Description of original award (Fiscal Year 2018, $207,427)
As submitted by proposer: Prosecuting cases with physical evidence from an identical - or monozygotic (MZ) - twin remains a challenge in criminal justice because current genetic technology cannot differentiate persons with identical genomes. As the rate of twin births are on the rise, the incidence of forensic evidence samples originating from an MZ twin will likely also increase and result in further unsolved cases due to a lack of cost effective and accurate forensic analysis methods for MZ twins. Fortunately, new tools in genome analysis and bioinformatics are opening doors to explore the epigenetic landscape and may provide new biomarkers to the forensic community for challenging samples such as MZ twins. The aim of this study is to investigate one particular component of epigenetics, DNA methylation, in an applied research project to differentiate MZ twins of different ages and from evidence types of different tissue sources. This research will statistically probe differentially methylated sites in the human genome, using deep coverage methylation profiling microarrays for identification of a panel of methylation markers with high association to MZ twin differentiation. The goal targets the discovery of methylation markers based on the analysis of over 850,000 CpG sites in samples collected from multiple twin pairs. Samples will be analyzed based on three criteria: (i) temporal sampling of the twin pairs, (ii) multiple tissue types, and (iii) varying biological ages. Comprehensive statistical evaluation of these data across multiple parameters will result in a down selection to a target panel of markers (150-200 CpG sites). At the conclusion of the study , all laboratory methods and results will be made available as open source resources from the criminal justice community. While Short Tandem Repeats (STRs) will likely always remain the gold standard in human identification, the epigenetic methylation markers discovered in this study and the laboratory method could help resolve a vast number of cases involving MZ twins and also open door to further forensic genomic applications stemming from epigenetic approaches.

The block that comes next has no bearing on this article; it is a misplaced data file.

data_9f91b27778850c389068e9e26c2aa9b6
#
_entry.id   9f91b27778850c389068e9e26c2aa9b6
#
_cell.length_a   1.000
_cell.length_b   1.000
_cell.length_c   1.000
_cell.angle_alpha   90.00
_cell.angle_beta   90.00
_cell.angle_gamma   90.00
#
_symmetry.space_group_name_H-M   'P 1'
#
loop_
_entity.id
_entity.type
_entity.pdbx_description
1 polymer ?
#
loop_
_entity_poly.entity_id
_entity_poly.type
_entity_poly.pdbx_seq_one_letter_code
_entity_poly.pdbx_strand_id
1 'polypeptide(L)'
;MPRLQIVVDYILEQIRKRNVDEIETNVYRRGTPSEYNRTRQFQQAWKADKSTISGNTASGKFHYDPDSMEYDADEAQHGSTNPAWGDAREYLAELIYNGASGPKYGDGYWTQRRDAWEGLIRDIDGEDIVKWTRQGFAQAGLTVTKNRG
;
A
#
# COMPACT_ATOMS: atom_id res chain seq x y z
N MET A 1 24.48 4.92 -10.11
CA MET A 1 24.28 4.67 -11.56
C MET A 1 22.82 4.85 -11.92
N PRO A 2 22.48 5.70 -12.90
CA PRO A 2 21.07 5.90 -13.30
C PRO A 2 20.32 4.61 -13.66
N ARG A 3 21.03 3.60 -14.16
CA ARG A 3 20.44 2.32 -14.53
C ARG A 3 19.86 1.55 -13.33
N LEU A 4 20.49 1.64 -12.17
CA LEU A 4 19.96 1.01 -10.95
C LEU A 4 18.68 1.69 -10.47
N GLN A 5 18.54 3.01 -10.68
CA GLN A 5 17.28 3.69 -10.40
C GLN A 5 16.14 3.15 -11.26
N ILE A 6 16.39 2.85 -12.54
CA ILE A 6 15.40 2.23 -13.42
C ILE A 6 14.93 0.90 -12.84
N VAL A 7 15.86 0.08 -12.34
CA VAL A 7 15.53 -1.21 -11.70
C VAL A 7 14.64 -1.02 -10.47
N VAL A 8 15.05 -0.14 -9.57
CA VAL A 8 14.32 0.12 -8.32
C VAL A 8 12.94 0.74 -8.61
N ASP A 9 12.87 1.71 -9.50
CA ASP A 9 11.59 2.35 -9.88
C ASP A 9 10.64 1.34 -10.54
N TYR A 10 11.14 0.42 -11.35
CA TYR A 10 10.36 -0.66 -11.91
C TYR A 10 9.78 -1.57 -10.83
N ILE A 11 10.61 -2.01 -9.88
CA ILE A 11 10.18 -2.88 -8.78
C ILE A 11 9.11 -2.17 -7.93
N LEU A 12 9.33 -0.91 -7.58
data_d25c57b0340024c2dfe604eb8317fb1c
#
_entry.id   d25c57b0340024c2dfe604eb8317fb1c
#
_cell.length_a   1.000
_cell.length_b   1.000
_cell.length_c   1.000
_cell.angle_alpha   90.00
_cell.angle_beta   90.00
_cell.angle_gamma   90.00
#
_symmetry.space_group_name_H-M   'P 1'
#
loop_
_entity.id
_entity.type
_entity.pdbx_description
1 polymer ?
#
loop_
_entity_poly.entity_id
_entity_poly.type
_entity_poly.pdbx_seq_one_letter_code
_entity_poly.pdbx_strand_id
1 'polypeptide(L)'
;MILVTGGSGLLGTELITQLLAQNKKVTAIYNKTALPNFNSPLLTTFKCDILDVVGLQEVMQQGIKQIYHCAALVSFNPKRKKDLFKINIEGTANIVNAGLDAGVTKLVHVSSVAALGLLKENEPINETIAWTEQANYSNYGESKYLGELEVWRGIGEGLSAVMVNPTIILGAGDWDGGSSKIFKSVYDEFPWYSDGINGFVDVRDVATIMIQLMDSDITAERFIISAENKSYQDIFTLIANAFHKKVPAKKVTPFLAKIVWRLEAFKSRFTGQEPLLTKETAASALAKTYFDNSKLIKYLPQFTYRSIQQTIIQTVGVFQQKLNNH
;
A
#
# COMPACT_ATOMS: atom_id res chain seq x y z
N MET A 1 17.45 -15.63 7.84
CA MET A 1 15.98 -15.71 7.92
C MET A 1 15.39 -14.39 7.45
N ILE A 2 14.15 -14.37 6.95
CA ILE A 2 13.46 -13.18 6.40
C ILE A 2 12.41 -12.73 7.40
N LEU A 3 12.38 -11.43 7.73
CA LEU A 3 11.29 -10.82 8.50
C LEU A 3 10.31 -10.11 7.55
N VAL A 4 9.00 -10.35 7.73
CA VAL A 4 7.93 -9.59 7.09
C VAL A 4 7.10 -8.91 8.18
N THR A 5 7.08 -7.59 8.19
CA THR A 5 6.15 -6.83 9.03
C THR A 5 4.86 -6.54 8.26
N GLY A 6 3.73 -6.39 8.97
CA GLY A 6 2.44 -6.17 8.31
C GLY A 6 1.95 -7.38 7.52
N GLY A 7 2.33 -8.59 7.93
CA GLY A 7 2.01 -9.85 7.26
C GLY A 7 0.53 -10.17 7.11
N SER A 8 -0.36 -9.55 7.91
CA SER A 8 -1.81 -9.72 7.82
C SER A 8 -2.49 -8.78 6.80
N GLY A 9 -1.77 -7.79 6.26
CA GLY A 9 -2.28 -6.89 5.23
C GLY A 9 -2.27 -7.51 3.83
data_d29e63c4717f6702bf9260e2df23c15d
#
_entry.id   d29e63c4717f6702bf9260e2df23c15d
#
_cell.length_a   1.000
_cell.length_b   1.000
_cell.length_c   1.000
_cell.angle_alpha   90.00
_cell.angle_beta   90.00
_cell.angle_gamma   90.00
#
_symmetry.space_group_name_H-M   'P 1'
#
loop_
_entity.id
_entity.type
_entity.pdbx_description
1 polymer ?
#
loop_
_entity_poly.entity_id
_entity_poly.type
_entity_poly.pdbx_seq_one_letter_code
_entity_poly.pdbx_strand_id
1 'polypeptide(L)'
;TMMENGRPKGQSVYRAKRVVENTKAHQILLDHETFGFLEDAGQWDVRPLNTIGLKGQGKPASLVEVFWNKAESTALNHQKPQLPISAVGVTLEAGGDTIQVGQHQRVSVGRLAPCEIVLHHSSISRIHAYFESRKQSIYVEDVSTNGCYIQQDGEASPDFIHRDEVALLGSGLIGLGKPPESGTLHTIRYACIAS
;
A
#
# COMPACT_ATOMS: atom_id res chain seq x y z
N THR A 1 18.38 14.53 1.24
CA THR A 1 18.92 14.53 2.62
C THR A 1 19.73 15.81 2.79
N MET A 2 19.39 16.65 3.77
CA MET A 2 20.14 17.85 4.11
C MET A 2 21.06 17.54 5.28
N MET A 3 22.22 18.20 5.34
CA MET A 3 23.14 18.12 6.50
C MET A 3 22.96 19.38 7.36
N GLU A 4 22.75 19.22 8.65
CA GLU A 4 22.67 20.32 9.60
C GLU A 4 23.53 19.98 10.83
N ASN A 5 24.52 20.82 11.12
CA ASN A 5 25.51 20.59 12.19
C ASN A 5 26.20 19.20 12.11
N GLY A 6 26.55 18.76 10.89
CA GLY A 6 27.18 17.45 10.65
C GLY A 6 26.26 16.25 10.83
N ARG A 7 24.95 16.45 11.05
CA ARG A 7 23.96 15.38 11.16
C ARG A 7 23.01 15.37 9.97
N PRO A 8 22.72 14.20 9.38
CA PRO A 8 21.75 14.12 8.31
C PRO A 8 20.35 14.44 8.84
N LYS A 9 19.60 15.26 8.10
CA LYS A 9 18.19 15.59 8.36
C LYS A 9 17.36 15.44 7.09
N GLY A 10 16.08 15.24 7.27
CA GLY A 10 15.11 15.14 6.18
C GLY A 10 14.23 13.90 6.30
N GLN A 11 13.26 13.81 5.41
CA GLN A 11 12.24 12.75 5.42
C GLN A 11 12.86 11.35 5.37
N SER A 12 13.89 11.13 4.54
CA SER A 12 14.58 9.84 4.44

Note: This project contains a research and/or development component, as defined in applicable law, and complies with Part 200 Uniform Requirements - 2 CFR 200.210(a)(14). CA/NCF